With her new friends, the free-spirited herbalist Deirdre and the untamed modern woman Elizabeth, Kay discusses new clues over tea and pastries at Sweet Marissa’s Patisserie, their crime-fighting headquarters. As Kay gets closer to the heart of the conspiracy, additional murders happen in quick succession. Before long, Kay learns that the villains are gunning for her, too. Phil, her musically talented but preoccupied husband, determined to keep her safe, withholds from her the one thing she needs most: the truth.

the Ginseng Conspiracy-medium


Who were these people? Was this a pre-Halloween party before the main one? It felt like something sinister was going on, but what? I supposed I should have kept going and minded my own business, but when had I ever done that? My curiosity kept calling me. It was a bit creepy, but I could just take a peek. Not knowing was killing me, so I made the decision to check it out.

Six people stood in a storage room in a circle, all of them wearing the same silk gossamer hooded robes. It was a bizarre scene. No party atmosphere here. Fresh footprints from the mystery people scattered around the thick dust on the floor. Cobwebs covered the wall. This was beoming  much more like The Da Vinci Code than I would have liked. All that was missing was a body. I was beginning to think I had been right in the first place. I shouldn’t be here. Way past having a bad feeling about this, the hair on my body stood on end. But I didn’t move for the door. I was determined to stay and find out what was happening.

The robed people all gazed down at the floor. Stepping onto a low box in front of me, I strained my neck to see what they were looking at. Lying on the floor was a person. Had someone passed out? I could see a man. Someone I knew; the professor we saw on our morning walks, who passed our home on his way to the college, whom Elizabeth hadn’t introduced me to yet. I couldn’t believe it. The professor was lying there, looked lifeless. My skin tingled. I held my breath as my heart raced.

The Ginseng Conspiracy can be purchased online at the following:

AmazonBarnes and NobleKoboMuseItUp Bookstore

And now for dessert!

Marissa’s Surprise. Plum Clafouti – Marissa was always surprising and enlisting Kay, Deirdre, and Elizabeth to try out a new recipe or improved recipe.   
Plum Clafouti – Traditional Clafouti is with dark red cherries such as Bing cherries.
Italian prune plums, halved and pitted
3 eggs
1 1/3 cups milk
2/3 cup all-purpose flour
1 1/2 teaspoons grated lemon zest
2 teaspoons vanilla
1 pinch salt
1/2 teaspoon ground cinnamon
2 tablespoons confectioners’ sugar
Preheat oven to 375 degrees. Butter a 10 inch pie plate and sprinkle 1 tablespoon of the sugar over the bottom. Arrange the plum halves, cut side down, so that they cover the entire bottom of the pie plate. Sprinkle 2 tablespoons of sugar over the top of the plums. 
In a blender, combine the remaining 3 tablespoons of sugar, eggs, milk, flour, lemon zest, cinnamon, vanilla, and salt. Process until smooth, about 2 minutes. Pour over the fruit in the pan.
Bake for 50 to 60 minutes in the preheated oven, or until firm and lightly browned. Let stand 5 minutes before slicing. Dust with confectioners’ sugar before serving.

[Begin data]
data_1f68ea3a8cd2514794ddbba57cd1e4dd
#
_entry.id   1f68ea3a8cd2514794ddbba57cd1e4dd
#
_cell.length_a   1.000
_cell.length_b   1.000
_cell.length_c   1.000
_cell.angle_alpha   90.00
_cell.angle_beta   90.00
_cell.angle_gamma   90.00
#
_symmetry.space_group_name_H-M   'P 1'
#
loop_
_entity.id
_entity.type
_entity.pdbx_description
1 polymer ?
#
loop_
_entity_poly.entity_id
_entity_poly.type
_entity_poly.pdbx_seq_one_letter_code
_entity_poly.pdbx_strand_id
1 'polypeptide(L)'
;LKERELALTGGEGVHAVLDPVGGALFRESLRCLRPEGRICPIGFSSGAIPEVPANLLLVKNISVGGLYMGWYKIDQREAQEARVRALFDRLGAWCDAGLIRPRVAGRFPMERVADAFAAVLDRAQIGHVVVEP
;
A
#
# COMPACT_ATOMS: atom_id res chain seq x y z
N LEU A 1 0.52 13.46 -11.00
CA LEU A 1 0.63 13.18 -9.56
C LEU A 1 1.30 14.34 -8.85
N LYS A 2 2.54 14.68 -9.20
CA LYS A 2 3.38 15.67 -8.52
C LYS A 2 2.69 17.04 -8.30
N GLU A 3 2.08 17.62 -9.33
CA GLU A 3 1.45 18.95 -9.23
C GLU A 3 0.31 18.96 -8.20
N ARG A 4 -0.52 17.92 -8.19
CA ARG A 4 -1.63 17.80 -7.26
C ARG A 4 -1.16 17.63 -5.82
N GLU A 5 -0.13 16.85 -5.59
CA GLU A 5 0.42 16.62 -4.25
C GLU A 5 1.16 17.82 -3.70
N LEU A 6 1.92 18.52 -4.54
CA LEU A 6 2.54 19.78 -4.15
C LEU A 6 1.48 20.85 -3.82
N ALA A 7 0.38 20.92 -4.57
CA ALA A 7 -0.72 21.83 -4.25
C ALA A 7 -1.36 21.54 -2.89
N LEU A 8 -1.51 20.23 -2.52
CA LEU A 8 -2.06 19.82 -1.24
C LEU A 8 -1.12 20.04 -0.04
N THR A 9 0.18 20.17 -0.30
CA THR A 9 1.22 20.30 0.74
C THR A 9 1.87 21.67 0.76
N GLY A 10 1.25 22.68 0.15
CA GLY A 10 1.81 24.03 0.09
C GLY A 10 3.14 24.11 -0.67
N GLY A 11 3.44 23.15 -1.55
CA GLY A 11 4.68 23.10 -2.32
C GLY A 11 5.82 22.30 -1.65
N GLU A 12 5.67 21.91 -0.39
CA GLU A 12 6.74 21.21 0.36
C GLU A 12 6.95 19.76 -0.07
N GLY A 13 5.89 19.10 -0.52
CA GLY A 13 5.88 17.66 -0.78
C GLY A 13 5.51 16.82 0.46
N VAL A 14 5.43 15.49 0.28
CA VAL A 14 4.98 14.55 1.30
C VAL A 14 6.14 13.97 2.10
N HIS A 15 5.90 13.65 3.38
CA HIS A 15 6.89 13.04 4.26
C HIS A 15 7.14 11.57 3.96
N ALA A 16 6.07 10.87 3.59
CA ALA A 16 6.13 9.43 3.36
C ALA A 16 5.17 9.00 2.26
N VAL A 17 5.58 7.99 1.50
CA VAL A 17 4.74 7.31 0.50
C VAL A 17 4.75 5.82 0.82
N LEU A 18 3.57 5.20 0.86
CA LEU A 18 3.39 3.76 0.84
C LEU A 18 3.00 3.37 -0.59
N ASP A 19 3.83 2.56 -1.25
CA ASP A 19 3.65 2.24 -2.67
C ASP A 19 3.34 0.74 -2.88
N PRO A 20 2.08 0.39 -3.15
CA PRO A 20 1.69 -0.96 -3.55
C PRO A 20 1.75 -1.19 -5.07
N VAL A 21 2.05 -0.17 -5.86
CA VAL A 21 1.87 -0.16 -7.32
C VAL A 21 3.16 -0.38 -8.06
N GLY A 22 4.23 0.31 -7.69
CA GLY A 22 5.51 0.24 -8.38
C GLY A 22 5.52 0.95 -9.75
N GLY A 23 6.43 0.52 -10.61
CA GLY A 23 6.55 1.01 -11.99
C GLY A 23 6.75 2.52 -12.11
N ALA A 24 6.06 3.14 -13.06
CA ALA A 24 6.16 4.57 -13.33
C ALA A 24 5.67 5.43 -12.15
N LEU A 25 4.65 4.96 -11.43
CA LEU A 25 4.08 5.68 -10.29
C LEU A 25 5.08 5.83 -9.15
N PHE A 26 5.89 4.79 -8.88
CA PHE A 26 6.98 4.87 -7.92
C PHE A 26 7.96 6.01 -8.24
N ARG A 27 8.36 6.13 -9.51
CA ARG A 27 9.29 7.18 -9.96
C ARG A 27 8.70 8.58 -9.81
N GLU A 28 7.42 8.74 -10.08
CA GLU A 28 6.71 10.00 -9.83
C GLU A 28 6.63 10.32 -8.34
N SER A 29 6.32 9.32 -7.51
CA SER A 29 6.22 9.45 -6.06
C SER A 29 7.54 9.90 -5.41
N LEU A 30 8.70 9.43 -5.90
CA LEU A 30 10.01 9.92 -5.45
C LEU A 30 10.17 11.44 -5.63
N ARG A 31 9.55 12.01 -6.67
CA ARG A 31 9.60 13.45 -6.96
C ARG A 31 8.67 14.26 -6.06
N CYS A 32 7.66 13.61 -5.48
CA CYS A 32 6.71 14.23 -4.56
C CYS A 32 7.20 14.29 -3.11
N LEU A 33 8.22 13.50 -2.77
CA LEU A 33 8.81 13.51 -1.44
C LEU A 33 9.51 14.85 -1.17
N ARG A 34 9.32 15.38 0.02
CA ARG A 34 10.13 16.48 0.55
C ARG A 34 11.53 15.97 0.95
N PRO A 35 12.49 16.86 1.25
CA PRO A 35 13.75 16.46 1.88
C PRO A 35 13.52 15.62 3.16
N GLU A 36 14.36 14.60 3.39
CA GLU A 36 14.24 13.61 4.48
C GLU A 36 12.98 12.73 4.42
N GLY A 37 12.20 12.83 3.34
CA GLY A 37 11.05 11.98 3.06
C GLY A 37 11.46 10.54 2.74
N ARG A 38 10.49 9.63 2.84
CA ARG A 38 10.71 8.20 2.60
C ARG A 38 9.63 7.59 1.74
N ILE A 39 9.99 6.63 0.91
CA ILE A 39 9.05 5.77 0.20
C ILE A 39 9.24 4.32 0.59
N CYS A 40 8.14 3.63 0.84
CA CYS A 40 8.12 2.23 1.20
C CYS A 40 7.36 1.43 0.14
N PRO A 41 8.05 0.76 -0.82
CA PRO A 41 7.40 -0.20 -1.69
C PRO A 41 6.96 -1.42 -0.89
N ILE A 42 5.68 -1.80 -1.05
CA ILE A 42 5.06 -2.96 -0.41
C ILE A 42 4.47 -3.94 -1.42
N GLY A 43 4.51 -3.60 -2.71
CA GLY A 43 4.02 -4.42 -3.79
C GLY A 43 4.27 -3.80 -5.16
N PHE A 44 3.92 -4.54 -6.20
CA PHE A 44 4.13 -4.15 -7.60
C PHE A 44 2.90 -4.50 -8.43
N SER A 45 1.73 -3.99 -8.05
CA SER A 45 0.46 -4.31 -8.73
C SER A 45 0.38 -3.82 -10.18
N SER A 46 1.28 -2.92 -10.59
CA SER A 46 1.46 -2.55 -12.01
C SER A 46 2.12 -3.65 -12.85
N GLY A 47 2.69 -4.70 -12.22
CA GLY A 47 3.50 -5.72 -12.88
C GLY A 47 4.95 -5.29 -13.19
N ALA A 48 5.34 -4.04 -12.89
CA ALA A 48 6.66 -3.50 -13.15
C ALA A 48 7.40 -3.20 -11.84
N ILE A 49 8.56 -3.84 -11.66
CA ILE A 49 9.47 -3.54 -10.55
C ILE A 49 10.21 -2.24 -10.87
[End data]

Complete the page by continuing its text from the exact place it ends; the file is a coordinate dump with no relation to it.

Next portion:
Susan Book

Website: www.susanbernhardt.com

Author FB page: https://www.facebook.com/TheGinsengConspiracyBySusanKBernhardt


About Heather Brainerd

Intuitive healer + meditation guide
This entry was posted in reading, writing and tagged , , , , , , , , . Bookmark the permalink.

18 Responses to A sweet treat: Susan Bernhardt’s The Ginseng Conspiracy

  1. This book launch has been a lot of fun so far. It will be hard to get back to normal after all of this. And with all of the desserts…I’ll have to start a diet…big time!.

    Thanks again for having me here on your blog, Heather and David.

    Curl up with a killer – Cozy Mysteries
    The Ginseng Conspiracy by Susan Bernhardt

  2. Bill says:

    Great interview. Looks like an interesting read. The recipe looks good too!

  3. I enjoyed this interview very much. It presents an interesting window into Susan, the author, and the person,

  4. The Plum Clafouti looks delicious, Susan! Great interview. I love the idea of combining murder and cakes. Two of my favourite things! (Well, I mean reading about murder, of course – not the actual act! Although if someone were to steal my cake…) Good luck with your launch, and all the best for 2014!

  5. marsharwest says:

    Hey, Heather. I see Susan that you’ve brought another decadent chocolate dessert! Yum. I’ll be sharing. Continued good luck and fun with your book launch.

  6. J.Q. Rose says:

    My mouth is watering for these desserts. I don’t know if I can take following your dessert blogs, Susan. WOW–I’ve sworn to only have toothpicks and water this week!! LOL…Definitely putting your story on the TBR list. I don’t know much about ginseng, but are you saying it grows in Wisconsin? Have fun this week.

    • HFBrainerd says:

      I agree, JQ – this progressive dessert book launch is truly mouth-watering! I’m currently reading The Ginseng Conspiracy and definitely recommend it, especially if you like cozies.

    • Thank you, J.Q. It’s been a great week. I bet your could pick up a bite of the plum clafouti with a toothpick! I know if it were me, I’d be trying.

      Yes, ninety-five percent of the ginseng grown in the United States is grown here, in northern Wisconsin. It is exported mainly to China, where American ginseng is particularly prized.

      Thanks for stopping by.